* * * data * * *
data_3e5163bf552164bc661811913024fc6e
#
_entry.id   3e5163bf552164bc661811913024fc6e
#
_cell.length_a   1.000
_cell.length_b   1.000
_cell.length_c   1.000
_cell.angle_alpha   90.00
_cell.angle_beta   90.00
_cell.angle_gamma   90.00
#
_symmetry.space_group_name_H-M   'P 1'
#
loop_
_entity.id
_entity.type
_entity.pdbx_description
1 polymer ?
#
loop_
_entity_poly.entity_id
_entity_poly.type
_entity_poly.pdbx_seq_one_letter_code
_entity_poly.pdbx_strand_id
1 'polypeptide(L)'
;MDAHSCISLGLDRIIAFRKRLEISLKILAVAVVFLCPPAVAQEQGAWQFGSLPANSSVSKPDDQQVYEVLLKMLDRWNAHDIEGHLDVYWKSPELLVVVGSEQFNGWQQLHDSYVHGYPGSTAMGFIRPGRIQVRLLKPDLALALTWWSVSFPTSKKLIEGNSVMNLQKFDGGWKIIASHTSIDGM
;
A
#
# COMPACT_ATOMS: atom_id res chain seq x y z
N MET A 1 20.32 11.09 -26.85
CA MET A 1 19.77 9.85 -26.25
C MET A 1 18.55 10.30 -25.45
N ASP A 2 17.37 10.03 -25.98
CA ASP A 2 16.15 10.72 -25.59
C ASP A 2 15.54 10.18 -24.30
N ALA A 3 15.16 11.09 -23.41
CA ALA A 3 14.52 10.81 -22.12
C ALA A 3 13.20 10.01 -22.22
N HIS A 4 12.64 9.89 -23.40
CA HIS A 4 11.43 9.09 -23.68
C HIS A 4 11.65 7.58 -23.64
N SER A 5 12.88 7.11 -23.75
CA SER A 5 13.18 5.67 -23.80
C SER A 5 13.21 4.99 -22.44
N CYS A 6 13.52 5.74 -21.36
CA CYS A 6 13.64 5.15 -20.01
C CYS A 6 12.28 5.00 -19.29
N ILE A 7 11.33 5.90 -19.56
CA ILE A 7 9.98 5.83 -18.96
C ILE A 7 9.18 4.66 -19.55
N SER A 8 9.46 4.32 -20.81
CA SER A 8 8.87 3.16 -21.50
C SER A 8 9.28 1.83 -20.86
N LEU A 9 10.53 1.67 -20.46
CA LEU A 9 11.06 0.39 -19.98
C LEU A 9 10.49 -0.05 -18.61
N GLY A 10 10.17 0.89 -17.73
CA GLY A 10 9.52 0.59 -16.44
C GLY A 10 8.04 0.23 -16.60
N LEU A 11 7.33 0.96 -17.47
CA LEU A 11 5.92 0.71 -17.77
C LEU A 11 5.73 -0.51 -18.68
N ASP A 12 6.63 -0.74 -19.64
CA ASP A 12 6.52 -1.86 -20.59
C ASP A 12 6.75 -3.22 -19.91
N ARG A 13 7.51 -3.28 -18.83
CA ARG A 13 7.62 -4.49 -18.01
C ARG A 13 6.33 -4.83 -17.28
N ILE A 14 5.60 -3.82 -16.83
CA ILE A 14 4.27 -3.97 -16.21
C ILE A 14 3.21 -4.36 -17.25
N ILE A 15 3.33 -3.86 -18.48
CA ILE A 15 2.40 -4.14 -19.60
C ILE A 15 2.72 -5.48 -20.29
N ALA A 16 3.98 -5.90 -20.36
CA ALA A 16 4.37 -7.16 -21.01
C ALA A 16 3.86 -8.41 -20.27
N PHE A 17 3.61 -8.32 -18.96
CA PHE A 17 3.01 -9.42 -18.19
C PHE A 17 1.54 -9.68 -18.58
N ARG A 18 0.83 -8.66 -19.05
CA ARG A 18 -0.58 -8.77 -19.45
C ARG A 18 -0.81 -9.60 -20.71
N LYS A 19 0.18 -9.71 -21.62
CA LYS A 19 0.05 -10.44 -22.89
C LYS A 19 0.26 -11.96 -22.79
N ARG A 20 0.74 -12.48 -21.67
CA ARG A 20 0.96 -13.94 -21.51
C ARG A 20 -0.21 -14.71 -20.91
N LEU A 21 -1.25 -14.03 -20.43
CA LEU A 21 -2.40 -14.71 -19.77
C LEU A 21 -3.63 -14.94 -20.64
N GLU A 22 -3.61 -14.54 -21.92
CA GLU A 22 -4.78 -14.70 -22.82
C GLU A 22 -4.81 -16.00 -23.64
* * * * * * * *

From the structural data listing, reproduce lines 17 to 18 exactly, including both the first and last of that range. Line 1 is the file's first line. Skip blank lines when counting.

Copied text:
_entity.pdbx_description
1 polymer ?